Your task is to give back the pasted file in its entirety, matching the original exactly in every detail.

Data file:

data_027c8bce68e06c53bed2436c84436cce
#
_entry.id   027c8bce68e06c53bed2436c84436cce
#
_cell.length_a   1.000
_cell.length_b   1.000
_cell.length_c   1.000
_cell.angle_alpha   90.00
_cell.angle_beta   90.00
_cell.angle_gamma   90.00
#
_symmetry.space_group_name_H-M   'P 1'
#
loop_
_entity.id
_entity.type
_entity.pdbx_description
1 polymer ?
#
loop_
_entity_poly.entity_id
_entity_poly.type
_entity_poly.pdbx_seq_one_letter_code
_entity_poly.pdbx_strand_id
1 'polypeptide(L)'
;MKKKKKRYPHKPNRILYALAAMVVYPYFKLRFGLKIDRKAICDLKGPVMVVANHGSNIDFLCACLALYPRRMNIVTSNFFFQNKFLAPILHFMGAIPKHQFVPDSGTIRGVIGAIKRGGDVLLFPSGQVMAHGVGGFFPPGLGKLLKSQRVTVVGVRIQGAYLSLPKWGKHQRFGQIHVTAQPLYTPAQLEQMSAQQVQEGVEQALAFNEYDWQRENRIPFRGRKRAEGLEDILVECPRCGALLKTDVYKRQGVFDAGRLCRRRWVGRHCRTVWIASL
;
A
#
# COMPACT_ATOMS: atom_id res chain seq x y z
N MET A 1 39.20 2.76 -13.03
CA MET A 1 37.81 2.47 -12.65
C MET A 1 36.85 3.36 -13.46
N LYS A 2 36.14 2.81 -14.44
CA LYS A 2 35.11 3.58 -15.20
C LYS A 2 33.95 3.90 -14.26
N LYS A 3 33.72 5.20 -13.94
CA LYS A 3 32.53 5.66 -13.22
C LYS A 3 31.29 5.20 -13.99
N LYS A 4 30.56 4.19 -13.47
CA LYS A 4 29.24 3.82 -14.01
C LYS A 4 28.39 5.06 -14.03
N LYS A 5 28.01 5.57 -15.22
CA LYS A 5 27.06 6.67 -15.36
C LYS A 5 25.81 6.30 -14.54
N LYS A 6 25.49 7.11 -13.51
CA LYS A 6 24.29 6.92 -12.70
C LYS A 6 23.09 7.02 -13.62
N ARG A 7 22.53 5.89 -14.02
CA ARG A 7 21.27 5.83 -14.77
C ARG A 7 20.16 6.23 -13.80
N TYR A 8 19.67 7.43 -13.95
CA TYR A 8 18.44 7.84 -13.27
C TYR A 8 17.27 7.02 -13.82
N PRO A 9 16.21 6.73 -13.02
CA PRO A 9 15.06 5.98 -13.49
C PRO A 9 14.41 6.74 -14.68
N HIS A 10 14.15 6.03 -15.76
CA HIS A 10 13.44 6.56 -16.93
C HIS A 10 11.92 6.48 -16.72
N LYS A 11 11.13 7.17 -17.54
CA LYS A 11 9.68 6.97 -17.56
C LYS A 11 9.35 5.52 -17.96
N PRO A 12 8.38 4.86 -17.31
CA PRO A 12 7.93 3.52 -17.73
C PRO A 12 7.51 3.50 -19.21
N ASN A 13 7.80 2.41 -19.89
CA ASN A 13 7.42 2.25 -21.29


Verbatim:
data_027c8bce68e06c53bed2436c84436cce
#
_entry.id   027c8bce68e06c53bed2436c84436cce
#
_cell.length_a   1.000
_cell.length_b   1.000
_cell.length_c   1.000
_cell.angle_alpha   90.00
_cell.angle_beta   90.00
_cell.angle_gamma   90.00
#
_symmetry.space_group_name_H-M   'P 1'
#
loop_
_entity.id
_entity.type
_entity.pdbx_description
1 polymer ?
#
loop_
_entity_poly.entity_id
_entity_poly.type
_entity_poly.pdbx_seq_one_letter_code
_entity_poly.pdbx_strand_id
1 'polypeptide(L)'
;MKKKKKRYPHKPNRILYALAAMVVYPYFKLRFGLKIDRKAICDLKGPVMVVANHGSNIDFLCACLALYPRRMNIVTSNFFFQNKFLAPILHFMGAIPKHQFVPDSGTIRGVIGAIKRGGDVLLFPSGQVMAHGVGGFFPPGLGKLLKSQRVTVVGVRIQGAYLSLPKWGKHQRFGQIHVTAQPLYTPAQLEQMSAQQVQEGVEQALAFNEYDWQRENRIPFRGRKRAEGLEDILVECPRCGALLKTDVYKRQGVFDAGRLCRRRWVGRHCRTVWIASL
;
A
#
# COMPACT_ATOMS: atom_id res chain seq x y z
N MET A 1 39.20 2.76 -13.03
CA MET A 1 37.81 2.47 -12.65
C MET A 1 36.85 3.36 -13.46
N LYS A 2 36.14 2.81 -14.44
CA LYS A 2 35.11 3.58 -15.20
C LYS A 2 33.95 3.90 -14.26
N LYS A 3 33.72 5.20 -13.94
CA LYS A 3 32.53 5.66 -13.22
C LYS A 3 31.29 5.20 -13.99
N LYS A 4 30.56 4.19 -13.47
CA LYS A 4 29.24 3.82 -14.01
C LYS A 4 28.39 5.06 -14.03
N LYS A 5 28.01 5.57 -15.22
CA LYS A 5 27.06 6.67 -15.36
C LYS A 5 25.81 6.30 -14.54
N LYS A 6 25.49 7.11 -13.51
CA LYS A 6 24.29 6.92 -12.70
C LYS A 6 23.09 7.02 -13.62
N ARG A 7 22.53 5.89 -14.02
CA ARG A 7 21.27 5.83 -14.77
C ARG A 7 20.16 6.23 -13.80
N TYR A 8 19.67 7.43 -13.95
CA TYR A 8 18.44 7.84 -13.27
C TYR A 8 17.27 7.02 -13.82
N PRO A 9 16.21 6.73 -13.02
CA PRO A 9 15.06 5.98 -13.49
C PRO A 9 14.41 6.74 -14.68
N HIS A 10 14.15 6.03 -15.76
CA HIS A 10 13.44 6.56 -16.93
C HIS A 10 11.92 6.48 -16.72
N LYS A 11 11.13 7.17 -17.54
CA LYS A 11 9.68 6.97 -17.56
C LYS A 11 9.35 5.52 -17.96
N PRO A 12 8.38 4.86 -17.31
CA PRO A 12 7.93 3.52 -17.73
C PRO A 12 7.51 3.50 -19.21
N ASN A 13 7.80 2.41 -19.89
CA ASN A 13 7.42 2.25 -21.29